The White House remains mum about the idea of President Obama issuing an executive order requiring federal contractors to bar discrimination against LGBT workers — despite a call Monday for him to take action from a gay couple that participated in the annual Easter Egg Roll event.
Under questioning from NBC News’ Kristen Welker on Monday, White House Press Secretary Jay Carney said he has no updates on “possible or proposed executive orders” when asked to respond to the gay couple’s request.
“I don’t have updates for you on possible or proposed executive orders,” Carney said. “I would note that we’re delighted that that couple and many others were delighted to attend the Easter Egg Roll and, again, I don’t have anything more on the executive order.”
Jarrod Scarbrough and Les Sewell, who hail from Albuquerque, N.M., and have been partners for 18 years, intended to ask Obama to issue an executive order requiring companies doing business with the federal government to have non-discrimination policies protecting LGBT workers during the White House Easter Egg Roll on Monday.
Asked by NBC News about why the couple was attending the event, Carney said the couple was invited along with other “families of all kinds” that had been asked to attend.
“Well, they’re here because they were invited and the president — you know, many, many people — families of all kinds are invited to this wonderful event and the president is delighted that they and others were able to attend,” Carney said.
Asked to comment further on the couple’s actions, Carney reiterated previous comments he’s made in response to LGBT-related inquiries on Obama’s record on LGBT issues.
“I don’t have anything for you on a specific executive order,” Carney said. “What I can tell you is, I think, the president’s position on LGBT issues — record, rather — is well known and one that he and we are very proud of.”
The exchange marks the first time that a mainstream media outlet has publicly questioned an administration official about the proposed executive order. Previously, all inquiries had come from the LGBT press.
During a conference call with reporters Monday, Scarbrough said he’s seeking the executive order because he works for a federal contractor, United Healthcare. According to the Human Rights Campaign’s 2012 Corporate Equality Index, the company already has non-discrimination policies set up inclusive of sexual orientation and gender identity.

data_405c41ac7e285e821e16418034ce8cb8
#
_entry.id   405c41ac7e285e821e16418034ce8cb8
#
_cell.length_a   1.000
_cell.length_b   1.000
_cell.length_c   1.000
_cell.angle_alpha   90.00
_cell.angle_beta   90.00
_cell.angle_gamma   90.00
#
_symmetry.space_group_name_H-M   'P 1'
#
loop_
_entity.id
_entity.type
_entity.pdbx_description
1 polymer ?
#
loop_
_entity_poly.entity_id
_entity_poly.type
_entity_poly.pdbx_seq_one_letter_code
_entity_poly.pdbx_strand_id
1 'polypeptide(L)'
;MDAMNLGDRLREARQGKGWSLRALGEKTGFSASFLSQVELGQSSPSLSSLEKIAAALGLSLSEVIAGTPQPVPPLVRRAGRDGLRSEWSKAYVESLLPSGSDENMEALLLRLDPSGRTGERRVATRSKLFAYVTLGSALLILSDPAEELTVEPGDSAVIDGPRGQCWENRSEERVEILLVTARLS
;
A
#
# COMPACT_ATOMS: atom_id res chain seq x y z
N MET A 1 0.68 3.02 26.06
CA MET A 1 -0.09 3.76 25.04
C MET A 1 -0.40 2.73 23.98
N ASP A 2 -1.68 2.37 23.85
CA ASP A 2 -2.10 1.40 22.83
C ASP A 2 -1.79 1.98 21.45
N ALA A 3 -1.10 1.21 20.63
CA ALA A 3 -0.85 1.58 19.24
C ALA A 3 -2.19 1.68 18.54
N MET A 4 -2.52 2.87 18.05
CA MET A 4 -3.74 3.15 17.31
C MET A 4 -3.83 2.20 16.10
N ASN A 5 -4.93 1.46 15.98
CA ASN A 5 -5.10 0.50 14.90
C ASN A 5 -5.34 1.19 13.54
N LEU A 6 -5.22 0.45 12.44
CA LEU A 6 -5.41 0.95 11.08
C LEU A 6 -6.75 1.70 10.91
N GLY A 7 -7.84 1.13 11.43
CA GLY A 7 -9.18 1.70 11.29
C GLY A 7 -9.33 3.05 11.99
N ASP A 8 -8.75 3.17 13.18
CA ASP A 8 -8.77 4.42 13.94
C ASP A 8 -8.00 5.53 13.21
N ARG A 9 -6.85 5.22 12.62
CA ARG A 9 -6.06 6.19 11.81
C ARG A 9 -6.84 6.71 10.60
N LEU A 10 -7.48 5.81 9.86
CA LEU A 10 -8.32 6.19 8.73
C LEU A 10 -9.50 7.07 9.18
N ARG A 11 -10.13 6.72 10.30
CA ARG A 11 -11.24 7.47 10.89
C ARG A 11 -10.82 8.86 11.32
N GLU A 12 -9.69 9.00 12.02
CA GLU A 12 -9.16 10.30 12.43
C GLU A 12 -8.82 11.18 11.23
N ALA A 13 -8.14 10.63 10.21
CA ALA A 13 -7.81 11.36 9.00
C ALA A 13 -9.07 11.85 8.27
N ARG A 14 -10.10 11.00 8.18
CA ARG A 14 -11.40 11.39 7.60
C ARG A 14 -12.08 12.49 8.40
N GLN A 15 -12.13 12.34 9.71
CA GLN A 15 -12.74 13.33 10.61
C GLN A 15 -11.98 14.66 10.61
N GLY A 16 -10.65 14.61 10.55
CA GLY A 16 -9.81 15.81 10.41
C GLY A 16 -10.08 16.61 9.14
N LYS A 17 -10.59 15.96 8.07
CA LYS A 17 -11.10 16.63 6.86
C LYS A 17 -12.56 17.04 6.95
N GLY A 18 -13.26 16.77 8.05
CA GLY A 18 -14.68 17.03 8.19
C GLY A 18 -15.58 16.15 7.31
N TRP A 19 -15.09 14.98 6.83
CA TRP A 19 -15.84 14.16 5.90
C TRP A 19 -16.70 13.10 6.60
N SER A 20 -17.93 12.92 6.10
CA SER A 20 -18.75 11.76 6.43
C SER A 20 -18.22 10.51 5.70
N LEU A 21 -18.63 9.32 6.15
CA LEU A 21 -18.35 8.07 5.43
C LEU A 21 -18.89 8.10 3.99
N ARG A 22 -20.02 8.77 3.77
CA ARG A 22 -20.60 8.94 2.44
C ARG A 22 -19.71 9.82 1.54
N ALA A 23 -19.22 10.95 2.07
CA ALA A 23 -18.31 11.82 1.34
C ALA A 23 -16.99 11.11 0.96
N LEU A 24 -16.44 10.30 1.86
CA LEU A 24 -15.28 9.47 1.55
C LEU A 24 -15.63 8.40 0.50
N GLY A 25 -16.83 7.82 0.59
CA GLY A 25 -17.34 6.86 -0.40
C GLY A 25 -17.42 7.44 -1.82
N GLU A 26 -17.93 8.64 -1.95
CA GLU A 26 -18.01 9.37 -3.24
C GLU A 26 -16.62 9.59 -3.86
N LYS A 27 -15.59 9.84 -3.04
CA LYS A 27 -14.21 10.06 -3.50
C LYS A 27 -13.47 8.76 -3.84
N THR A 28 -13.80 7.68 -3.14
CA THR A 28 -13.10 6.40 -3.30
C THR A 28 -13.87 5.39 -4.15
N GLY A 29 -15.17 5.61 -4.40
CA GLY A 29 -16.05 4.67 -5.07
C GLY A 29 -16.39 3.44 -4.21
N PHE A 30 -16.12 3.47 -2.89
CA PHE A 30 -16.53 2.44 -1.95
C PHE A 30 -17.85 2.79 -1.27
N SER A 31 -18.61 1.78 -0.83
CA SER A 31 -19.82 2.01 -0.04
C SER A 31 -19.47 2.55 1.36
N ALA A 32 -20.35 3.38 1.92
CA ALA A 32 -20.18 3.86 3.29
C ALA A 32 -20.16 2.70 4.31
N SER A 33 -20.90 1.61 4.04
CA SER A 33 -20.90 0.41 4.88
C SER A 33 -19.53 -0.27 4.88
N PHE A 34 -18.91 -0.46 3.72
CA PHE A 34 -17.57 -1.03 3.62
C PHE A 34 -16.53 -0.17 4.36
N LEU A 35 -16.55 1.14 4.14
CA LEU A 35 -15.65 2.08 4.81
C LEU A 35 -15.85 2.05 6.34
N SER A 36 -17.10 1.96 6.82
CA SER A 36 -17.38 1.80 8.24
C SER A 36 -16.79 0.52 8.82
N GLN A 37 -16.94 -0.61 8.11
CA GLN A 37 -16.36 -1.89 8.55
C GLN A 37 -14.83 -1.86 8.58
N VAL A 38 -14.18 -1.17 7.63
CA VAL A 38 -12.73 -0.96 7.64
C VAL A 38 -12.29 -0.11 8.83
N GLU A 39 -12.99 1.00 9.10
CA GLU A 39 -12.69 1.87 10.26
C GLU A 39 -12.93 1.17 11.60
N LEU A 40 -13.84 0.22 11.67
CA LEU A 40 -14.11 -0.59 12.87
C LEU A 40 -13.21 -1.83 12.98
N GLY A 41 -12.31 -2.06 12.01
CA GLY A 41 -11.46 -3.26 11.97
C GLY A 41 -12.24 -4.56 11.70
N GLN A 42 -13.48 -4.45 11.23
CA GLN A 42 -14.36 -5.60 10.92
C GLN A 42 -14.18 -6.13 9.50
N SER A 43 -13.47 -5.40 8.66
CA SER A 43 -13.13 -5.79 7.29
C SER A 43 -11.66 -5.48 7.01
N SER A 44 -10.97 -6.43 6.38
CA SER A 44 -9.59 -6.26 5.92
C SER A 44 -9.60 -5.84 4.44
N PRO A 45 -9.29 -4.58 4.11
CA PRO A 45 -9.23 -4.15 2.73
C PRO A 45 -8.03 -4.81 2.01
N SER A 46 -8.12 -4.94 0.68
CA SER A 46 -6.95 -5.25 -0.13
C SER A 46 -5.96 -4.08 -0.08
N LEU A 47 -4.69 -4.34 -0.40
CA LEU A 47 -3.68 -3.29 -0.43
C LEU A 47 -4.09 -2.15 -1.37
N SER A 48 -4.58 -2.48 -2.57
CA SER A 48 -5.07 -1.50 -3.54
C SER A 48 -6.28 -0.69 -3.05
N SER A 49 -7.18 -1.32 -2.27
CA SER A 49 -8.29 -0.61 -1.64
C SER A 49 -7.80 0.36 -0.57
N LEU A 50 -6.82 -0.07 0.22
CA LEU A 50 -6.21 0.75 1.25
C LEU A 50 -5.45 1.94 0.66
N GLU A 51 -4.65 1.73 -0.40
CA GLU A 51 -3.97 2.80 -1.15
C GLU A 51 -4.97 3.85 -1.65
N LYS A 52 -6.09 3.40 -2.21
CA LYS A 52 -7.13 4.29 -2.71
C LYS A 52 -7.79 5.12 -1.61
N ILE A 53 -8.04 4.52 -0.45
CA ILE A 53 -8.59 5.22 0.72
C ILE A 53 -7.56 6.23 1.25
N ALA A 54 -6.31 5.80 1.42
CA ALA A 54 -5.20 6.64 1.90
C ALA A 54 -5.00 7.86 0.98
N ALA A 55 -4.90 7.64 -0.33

But Scarbrough said he “felt it was important to push President Obama on an executive order” because United Healthcare’s policy is voluntary and he’s being relocated to Florida, which has no statutory non-discrimination protections for LGBT people in the workplace.
“Because of those reasons, I feel that it is important to advocate for myself, my family and any other families around the nation who are affected by this as well,” Scarbrough said.
But the couple didn’t have the opportunity to speak with Obama. Heather Cronk, managing director of GetEQUAL, told the Washington Blade, “He was gone by the time their slot was up.”
The couple is one voice in a growing choir that is urging Obama to take action. Last week, 72 House Democrats wrote a letter to Obama urging him to issue the order. The Mexican American Legal Defense and Educational Fund became the first non-LGBT civil rights group to endorse the executive order.
Multiple sources have said the Labor and Justice Departments have cleared such a measure, but the White House has remained silent on whether it will take such action.
Since the executive order is similar in its goal to the Employment Non-Discrimination Act, the directive has sometimes been referred to as the “ENDA” executive order. However, the order would be more limited in scope because it only affects federal contractors.
A transcript of the exchange between NBC News and Carney follows:
NBC News: And on a separate note, Jay, a New Mexico same-sex couple brought their eight-year-old daughter to the White House today for the Easter Egg Roll, in part to send a message to the President that he should sign an executive order that would ban workplace discrimination based on sexual orientation. Does he plan to sign this executive order?
Jay Carney: I don’t have updates for you on possible or proposed executive orders. I would note that we’re delighted that that couple and many others were delighted to attend the Easter Egg Roll and, again, I don’t have anything more on the executive order.
NBC News: Does the president have a reaction to the fact that they’re here and that they —
Carney: Well, they’re here because they were invited and the president — you know, many, many people — families of all kinds are invited to this wonderful event and the president is delighted that they and others were able to attend.
NBC News: But as you know, they’ve been speaking out. They’ve been speaking to various members of the press about this issue, and —
Carney: Well, again, I don’t have anything for you on a specific executive order. What I can tell you is, I think, the president’s position on LGBT issues — record, rather — is well known and one that he and we are very proud of.